Not a wire news service but still more reliable than most newspapers.
Global Capitalism in Crisis
In recent weeks, in yet another crisis for global capitalism, our /nuz dɛsk/ has received reports of discontent, unrest and even whining across several industries in the US and beyond. From what our Correspondent Corps has been able to gather, back in January, an email went out from the head of finance of a Michigan tire factory addressed, “Dear All, ...” This sparked immediate angry protests from the production line floor, with the Union representative, Dave McDave, calling for industry-wide action. In his words: “Blue collar workers should no longer have to tolerate the receipt of emails addressed to All with a capitalized A. All here is a quantifier, not a name, and as such should be typed or written in minuscule. America’s industrial workers didn’t spent time in High School reading To Kill a Mockingbird and Of Mice and Men (as well as other books without animals in their titles) only to be addressed as adults in such an illiterate and even insulting manner. These kinds of capitalist abuses should be a thing of the past in 2020.”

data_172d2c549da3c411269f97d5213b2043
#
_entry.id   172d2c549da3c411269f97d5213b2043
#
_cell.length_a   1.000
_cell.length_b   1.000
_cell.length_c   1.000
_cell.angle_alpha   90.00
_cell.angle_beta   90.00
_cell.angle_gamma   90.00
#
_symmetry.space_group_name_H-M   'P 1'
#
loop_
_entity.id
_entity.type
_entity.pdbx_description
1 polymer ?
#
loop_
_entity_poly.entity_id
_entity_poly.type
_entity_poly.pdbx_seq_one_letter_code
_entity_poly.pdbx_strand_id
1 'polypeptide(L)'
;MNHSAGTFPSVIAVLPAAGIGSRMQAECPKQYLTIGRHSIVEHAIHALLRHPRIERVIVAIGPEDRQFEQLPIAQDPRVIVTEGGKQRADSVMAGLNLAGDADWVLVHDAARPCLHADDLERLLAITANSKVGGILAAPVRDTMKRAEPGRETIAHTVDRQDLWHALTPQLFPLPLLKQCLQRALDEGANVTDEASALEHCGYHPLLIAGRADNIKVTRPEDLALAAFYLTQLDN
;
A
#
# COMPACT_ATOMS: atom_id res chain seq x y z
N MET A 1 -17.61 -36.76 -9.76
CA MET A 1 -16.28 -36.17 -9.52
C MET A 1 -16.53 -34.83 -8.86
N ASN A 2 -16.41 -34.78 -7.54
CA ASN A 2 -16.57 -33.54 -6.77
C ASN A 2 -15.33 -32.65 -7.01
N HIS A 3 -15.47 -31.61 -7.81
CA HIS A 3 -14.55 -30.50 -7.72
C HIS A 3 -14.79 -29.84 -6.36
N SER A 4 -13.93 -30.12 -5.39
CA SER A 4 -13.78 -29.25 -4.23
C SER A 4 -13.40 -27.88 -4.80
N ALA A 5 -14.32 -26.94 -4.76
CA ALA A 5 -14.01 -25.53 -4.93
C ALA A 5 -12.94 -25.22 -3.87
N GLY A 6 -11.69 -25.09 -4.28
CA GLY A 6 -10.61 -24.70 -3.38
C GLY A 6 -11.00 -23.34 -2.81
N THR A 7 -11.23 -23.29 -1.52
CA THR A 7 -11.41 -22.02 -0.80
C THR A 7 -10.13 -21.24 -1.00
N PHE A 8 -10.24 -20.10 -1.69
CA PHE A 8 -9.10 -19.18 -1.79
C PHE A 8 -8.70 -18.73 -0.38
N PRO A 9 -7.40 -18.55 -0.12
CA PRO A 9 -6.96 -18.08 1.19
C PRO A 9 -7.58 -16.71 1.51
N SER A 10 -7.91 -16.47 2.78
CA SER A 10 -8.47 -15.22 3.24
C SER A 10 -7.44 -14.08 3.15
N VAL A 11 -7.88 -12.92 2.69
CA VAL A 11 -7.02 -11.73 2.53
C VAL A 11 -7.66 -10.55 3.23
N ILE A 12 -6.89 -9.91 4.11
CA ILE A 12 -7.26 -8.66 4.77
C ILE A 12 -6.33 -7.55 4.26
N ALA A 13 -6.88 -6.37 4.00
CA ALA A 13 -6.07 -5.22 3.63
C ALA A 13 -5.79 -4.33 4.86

Although initially seen as a one-off event, a video of McDave addressing the shop floor went viral and hashtags and Facebook pages have popped up at an alarming rate across the English-speaking world, and probably the other parts as well. Indeed, our Correspondent Corps became cognizant yesterday of a Manila-based movement calling itself Workers’ Action for Accuracy of Capitalisation in Emails Etc. (WAACEE). In line with McDave’s original beef, the group demands that emails using all, both, each and other quantifiers in the addressee line should retain the minuscule version. However, WAACEE also claims that the capitalization of non-personal quantifiers effectively constitutes the personification of the set of individuals and thereby can be viewed as a depersonalisation of the dignity of the individual working man and woman.
Our /nuz dɛsk/ will of course continue to monitor this situation as it unfolds. The commentary for the time being, however, should be that this demonstrates once again how foundational apparently minor matters of linguistic accuracy and propriety can be for the international economic order.